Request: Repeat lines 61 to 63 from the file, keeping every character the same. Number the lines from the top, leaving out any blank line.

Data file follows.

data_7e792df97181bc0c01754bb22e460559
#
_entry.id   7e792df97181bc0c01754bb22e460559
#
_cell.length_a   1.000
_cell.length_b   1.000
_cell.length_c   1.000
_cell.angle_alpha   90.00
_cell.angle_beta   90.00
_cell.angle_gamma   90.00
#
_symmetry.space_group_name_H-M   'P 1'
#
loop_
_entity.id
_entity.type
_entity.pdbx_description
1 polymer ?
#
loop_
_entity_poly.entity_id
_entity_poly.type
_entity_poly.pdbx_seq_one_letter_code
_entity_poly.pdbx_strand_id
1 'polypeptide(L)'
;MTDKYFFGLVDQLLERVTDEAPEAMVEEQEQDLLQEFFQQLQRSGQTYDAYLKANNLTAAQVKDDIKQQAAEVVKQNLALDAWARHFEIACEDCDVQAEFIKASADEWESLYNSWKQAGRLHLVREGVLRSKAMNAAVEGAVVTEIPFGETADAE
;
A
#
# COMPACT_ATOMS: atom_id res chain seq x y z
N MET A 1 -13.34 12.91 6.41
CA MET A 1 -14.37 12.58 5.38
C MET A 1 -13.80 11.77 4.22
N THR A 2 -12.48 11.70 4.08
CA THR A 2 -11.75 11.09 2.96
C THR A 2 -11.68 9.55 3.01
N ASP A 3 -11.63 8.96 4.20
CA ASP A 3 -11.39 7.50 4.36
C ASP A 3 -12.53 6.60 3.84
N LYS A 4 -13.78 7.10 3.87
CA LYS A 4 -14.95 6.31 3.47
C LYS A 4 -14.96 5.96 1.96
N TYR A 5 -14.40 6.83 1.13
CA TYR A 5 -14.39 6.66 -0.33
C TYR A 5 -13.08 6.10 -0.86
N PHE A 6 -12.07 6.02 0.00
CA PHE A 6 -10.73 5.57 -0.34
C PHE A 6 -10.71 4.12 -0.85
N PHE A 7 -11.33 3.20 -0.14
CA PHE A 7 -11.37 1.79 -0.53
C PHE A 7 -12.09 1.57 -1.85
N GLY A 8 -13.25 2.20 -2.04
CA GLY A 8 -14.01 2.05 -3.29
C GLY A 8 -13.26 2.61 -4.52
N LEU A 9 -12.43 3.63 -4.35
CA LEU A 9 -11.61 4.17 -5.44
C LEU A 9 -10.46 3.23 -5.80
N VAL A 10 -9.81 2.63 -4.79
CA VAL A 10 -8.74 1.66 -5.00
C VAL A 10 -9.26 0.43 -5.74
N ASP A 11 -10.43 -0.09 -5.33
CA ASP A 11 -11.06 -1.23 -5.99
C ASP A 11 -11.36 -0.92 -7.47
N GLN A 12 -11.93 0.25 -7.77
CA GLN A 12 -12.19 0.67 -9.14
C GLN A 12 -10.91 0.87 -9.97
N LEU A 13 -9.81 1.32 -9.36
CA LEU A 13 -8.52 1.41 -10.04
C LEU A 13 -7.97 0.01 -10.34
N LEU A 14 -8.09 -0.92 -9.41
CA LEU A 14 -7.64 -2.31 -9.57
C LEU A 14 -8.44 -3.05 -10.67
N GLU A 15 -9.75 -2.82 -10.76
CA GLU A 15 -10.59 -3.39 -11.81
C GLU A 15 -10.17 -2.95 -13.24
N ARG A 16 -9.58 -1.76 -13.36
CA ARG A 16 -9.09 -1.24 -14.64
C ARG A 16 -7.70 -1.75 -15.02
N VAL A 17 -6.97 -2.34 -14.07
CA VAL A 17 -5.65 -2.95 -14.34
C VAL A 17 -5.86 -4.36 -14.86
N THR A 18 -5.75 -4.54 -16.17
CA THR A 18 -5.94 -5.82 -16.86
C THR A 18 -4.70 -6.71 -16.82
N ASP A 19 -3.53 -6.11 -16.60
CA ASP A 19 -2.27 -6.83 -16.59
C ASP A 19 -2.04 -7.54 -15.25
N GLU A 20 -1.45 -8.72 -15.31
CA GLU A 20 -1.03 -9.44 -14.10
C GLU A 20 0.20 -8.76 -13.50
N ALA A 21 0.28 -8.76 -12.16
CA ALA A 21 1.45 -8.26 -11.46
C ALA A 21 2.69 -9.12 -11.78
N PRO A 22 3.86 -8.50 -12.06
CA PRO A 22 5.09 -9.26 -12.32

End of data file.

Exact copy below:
N ASP A 11 -10.43 -0.09 -5.33
CA ASP A 11 -11.06 -1.23 -5.99
C ASP A 11 -11.36 -0.92 -7.47